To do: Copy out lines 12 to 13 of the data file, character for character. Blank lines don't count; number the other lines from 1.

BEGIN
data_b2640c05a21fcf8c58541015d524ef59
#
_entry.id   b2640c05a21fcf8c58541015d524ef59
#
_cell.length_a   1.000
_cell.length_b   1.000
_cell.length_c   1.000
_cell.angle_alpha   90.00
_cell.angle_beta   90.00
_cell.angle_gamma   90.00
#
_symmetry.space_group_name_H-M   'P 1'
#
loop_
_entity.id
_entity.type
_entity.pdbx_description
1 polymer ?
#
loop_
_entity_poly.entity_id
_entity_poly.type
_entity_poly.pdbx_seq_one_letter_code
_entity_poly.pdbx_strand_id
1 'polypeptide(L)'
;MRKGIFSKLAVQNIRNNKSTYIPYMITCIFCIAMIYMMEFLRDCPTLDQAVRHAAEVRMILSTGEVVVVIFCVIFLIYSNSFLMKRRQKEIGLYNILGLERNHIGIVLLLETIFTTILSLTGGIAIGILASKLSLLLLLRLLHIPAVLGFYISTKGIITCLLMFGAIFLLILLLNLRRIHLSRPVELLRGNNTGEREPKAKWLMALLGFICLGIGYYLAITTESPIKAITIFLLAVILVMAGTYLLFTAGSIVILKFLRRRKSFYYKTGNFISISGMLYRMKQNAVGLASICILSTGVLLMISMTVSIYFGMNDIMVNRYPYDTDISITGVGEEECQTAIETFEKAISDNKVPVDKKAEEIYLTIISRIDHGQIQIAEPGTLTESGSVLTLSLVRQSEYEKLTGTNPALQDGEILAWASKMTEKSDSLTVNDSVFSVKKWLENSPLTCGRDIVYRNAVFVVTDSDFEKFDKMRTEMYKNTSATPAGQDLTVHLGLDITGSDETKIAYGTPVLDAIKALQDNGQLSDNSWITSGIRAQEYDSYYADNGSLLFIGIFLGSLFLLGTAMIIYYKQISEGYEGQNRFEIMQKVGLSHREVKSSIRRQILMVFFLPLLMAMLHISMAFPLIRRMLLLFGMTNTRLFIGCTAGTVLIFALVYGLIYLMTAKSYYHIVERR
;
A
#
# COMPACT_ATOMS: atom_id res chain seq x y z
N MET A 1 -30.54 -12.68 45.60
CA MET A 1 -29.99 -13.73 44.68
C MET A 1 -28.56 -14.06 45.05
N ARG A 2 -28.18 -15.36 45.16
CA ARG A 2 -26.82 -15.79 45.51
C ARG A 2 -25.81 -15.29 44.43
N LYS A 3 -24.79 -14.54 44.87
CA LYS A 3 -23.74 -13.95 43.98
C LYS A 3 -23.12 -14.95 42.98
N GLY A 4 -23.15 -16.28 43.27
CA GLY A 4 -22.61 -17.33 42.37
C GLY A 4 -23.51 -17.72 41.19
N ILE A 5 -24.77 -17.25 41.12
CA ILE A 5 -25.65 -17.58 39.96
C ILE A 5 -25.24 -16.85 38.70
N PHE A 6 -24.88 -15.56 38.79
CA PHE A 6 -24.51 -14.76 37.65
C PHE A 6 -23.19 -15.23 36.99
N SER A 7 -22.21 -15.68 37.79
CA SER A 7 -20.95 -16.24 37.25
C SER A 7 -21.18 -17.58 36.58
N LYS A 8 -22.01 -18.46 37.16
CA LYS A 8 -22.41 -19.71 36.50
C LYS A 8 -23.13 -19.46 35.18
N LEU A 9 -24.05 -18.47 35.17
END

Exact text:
_symmetry.space_group_name_H-M   'P 1'
#